The only time top players will travel by private jet is when they are playing international matches for their national teams. A good example of this is Liverpool’s Roberto Firmino, Alisson Becker and Fabinho who all represent Brazil internationally. 

Liverpool like to get the players back on Merseyside as soon as possible so that they can rest up and also attend training sessions in preparation for their next game, so they often charter a private jet to get them back quickly. 

Another time teams will charter a private aircraft is during the transfer window. Clubs arrange for prospective new players to arrive for a medical and, if all is well, to sign a contract. Private jets are sometimes necessary, particularly on deadline day where time is of the essence. 

Football Travelling Disasters  

Unfortunately, the game has seen disasters and fatalities arising from footballers travelling with their club. While it is important to keep the team together while travelling, there is a downside as well. This was painfully apparent in the Munich air disaster. 

Munich Air Disaster | The Busby Babes

Manchester United were one of the best teams in world football in 1958, and had just beaten Red Star Belgrade in the European Cup. With Belgrade being too far to fly non-stop, the club planned to land in Munich and refuel.

After refuelling, the plane had tried, and failed, to take off twice due to an issue with the engine. The runway had become increasingly covered in snow and slush as the plane attempted to take off for a 3rd time. The plan skidded and crashed, and 23 Manchester united players and staff unfortunately lost their lives. 

2016 Chapecoense

Another tragic event occurred in South America, when Brazilian Chapecoense football squad were travelling to the 2016 Copa Sudamericana Finals. The aircraft ran out of fuel and crashed as a result, killing 71 players and their entourage. 3 players survived, including Alan Ruschel, who miraculously resumed his football career.  

Unbelievably, it was reported that the Argentinian national team, including Lionel Messi, were using the same model of plane soon after the disaster, and upon landing, they only had 18 minutes of fuel left. Another tragic event was narrowly avoided in 2016.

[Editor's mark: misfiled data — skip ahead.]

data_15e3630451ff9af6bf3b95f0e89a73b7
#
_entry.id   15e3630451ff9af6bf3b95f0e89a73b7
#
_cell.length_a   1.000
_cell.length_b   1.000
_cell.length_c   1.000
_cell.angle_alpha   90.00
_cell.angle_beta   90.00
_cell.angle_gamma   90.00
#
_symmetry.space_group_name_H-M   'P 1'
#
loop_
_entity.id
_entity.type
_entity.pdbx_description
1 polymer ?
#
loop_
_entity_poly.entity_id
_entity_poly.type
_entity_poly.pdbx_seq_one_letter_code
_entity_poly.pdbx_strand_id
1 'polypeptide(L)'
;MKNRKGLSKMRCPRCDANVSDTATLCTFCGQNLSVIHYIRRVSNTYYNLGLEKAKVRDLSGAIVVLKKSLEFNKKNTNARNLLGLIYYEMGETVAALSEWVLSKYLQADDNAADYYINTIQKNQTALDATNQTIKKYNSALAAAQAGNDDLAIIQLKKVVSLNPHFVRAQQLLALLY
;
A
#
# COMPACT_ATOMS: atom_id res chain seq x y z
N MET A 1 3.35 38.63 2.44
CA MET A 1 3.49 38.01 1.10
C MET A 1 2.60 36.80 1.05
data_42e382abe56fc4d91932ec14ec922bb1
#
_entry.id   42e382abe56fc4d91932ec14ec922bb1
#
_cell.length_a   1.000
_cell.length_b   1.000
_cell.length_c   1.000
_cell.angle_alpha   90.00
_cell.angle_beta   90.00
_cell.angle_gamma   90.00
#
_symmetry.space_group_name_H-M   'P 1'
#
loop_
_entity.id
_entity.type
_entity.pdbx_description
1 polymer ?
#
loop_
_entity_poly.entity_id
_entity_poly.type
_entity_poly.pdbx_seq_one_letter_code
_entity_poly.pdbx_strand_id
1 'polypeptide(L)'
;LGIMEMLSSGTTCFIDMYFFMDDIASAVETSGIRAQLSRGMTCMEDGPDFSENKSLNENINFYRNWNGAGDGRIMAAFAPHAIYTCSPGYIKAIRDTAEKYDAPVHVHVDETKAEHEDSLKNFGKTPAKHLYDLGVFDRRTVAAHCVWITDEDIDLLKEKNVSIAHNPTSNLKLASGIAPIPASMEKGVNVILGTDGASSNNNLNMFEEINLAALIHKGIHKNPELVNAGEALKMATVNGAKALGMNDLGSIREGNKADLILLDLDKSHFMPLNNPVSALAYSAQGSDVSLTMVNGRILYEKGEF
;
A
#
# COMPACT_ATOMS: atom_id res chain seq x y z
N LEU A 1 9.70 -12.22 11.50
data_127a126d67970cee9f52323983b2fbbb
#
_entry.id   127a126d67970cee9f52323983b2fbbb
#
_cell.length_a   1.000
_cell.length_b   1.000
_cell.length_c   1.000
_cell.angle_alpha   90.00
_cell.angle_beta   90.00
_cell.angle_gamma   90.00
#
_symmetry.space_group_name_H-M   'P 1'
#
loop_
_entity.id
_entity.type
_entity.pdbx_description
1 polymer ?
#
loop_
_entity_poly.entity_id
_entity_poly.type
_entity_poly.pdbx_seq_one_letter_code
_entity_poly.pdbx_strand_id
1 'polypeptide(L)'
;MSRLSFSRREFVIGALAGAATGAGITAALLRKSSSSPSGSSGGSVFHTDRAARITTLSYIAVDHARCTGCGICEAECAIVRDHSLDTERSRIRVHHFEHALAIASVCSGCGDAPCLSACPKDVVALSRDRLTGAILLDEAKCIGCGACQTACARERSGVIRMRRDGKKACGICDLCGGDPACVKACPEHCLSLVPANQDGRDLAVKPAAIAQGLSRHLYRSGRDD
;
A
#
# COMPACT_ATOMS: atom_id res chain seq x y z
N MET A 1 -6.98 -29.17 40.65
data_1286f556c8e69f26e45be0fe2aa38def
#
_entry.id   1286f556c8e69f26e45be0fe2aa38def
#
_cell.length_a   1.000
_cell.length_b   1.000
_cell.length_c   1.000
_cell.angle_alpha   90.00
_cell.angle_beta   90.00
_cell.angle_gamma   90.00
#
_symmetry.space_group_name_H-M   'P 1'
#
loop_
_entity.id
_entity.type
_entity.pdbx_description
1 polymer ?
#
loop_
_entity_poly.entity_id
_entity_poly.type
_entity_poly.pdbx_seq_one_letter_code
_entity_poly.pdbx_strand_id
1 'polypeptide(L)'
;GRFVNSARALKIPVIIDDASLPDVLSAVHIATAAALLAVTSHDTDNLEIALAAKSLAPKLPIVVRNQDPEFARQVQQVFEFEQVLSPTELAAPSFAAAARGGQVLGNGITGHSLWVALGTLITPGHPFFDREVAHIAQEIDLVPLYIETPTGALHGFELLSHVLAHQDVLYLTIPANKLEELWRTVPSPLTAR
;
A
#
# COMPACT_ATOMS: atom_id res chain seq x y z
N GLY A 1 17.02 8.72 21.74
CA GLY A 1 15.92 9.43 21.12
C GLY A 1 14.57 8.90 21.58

Emiliano Sala To Cardiff

The Premier League has also experienced a catastrophic travelling accident recently. After Cardiff City signed Emiliano Sala from Nantes, the player was due to travel from France to Cardiff for his first training session.

The aircraft used was small and the post-crash report stated that the pilot was not fully qualified to operate the plane. Tragically, it crashed into the English Channel, in a truly terrible but avoidable incident.  

The Non-Flying Dutchman

Arsenal legend Dennis Bergkamp was famously scared of flying. He revealed this was due to his experience in Italy where they would travel in small planes to away games.

Bergkamp stated that he had a genuine phobia, and that he considered seeking psychiatric help. Although his managers and fans took well to his phobia, it was actually quite inconvenient for the club and the player.

When travelling for European away games, Bergkamp was often left out of the squad due to the difficulty of reaching the destination. In some cases, it was possible to travel by other means, however Arsene Wenger revealed that the long travel times were not always worth it.

How Coronavirus Affected the Way Footballers Travel

Covid-19 has also made footballer travel more difficult. A comical incident in League 1 saw Oxford United players have to take taxis to reach their fixture in the last minute. The coach that they were due to travel on was sprayed thoroughly with an alcohol-based disinfectant to combat the danger of any Covid-19 exposure.

However, installed within the coach was a breathalyser that the driver had to blow into before the engine could be started. The alcohol-based sanitiser had got into the system, thus the alcohol content in the breathalyser was so high that the bus was unable to be driven for 6 hours! 


In summary, footballer travel is a huge part of the game. The job of a footballer is one of the most travel-intensive jobs you can get. Players have to adapt to regular flying, coach journeys, and being away from their family during the football season. 

Luckily for the players, all they have to do is turn up to the training ground and the transport is all sorted for them. How well players can adapt to the travelling must have an effect on performance, and it is bound to influence some of the results you see on TV.